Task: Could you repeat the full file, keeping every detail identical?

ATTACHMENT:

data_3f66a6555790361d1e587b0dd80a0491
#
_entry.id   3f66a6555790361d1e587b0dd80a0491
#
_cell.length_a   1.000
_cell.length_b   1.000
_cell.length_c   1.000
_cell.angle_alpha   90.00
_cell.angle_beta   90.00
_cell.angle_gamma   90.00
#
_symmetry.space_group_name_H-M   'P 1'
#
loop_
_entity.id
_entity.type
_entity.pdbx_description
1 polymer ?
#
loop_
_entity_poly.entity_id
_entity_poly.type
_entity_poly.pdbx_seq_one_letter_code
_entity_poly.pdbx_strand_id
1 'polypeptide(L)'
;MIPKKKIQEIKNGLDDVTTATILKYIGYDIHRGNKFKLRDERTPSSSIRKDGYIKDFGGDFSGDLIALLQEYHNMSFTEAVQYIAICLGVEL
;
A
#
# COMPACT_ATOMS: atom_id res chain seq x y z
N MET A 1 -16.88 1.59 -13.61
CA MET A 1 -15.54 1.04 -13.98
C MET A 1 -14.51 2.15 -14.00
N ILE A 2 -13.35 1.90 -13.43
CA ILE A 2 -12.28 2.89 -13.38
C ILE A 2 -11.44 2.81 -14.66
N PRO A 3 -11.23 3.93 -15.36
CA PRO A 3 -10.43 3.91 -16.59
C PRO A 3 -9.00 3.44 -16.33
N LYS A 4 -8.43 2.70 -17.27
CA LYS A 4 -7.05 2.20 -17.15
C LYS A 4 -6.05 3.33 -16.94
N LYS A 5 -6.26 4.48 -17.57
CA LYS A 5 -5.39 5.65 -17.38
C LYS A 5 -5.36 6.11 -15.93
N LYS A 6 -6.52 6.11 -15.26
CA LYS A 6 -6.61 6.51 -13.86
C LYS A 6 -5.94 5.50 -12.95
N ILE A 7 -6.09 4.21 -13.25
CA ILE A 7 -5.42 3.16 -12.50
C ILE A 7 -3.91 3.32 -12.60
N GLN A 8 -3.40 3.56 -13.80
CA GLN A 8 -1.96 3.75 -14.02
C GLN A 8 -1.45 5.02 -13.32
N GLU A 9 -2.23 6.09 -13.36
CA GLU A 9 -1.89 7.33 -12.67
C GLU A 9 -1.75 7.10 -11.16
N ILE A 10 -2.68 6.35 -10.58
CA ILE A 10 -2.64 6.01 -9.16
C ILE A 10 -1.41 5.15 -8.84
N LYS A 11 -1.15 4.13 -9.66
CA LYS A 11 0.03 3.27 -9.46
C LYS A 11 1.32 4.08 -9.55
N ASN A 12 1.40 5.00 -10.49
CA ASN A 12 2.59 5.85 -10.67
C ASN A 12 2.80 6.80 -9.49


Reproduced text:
data_3f66a6555790361d1e587b0dd80a0491
#
_entry.id   3f66a6555790361d1e587b0dd80a0491
#
_cell.length_a   1.000
_cell.length_b   1.000
_cell.length_c   1.000
_cell.angle_alpha   90.00
_cell.angle_beta   90.00
_cell.angle_gamma   90.00
#
_symmetry.space_group_name_H-M   'P 1'
#
loop_
_entity.id
_entity.type
_entity.pdbx_description
1 polymer ?
#
loop_
_entity_poly.entity_id
_entity_poly.type
_entity_poly.pdbx_seq_one_letter_code
_entity_poly.pdbx_strand_id
1 'polypeptide(L)'
;MIPKKKIQEIKNGLDDVTTATILKYIGYDIHRGNKFKLRDERTPSSSIRKDGYIKDFGGDFSGDLIALLQEYHNMSFTEAVQYIAICLGVEL
;
A
#
# COMPACT_ATOMS: atom_id res chain seq x y z
N MET A 1 -16.88 1.59 -13.61
CA MET A 1 -15.54 1.04 -13.98
C MET A 1 -14.51 2.15 -14.00
N ILE A 2 -13.35 1.90 -13.43
CA ILE A 2 -12.28 2.89 -13.38
C ILE A 2 -11.44 2.81 -14.66
N PRO A 3 -11.23 3.93 -15.36
CA PRO A 3 -10.43 3.91 -16.59
C PRO A 3 -9.00 3.44 -16.33
N LYS A 4 -8.43 2.70 -17.27
CA LYS A 4 -7.05 2.20 -17.15
C LYS A 4 -6.05 3.33 -16.94
N LYS A 5 -6.26 4.48 -17.57
CA LYS A 5 -5.39 5.65 -17.38
C LYS A 5 -5.36 6.11 -15.93
N LYS A 6 -6.52 6.11 -15.26
CA LYS A 6 -6.61 6.51 -13.86
C LYS A 6 -5.94 5.50 -12.95
N ILE A 7 -6.09 4.21 -13.25
CA ILE A 7 -5.42 3.16 -12.50
C ILE A 7 -3.91 3.32 -12.60
N GLN A 8 -3.40 3.56 -13.80
CA GLN A 8 -1.96 3.75 -14.02
C GLN A 8 -1.45 5.02 -13.32
N GLU A 9 -2.23 6.09 -13.36
CA GLU A 9 -1.89 7.33 -12.67
C GLU A 9 -1.75 7.10 -11.16
N ILE A 10 -2.68 6.35 -10.58
CA ILE A 10 -2.64 6.01 -9.16
C ILE A 10 -1.41 5.15 -8.84
N LYS A 11 -1.15 4.13 -9.66
CA LYS A 11 0.03 3.27 -9.46
C LYS A 11 1.32 4.08 -9.55
N ASN A 12 1.40 5.00 -10.49
CA ASN A 12 2.59 5.85 -10.67
C ASN A 12 2.80 6.80 -9.49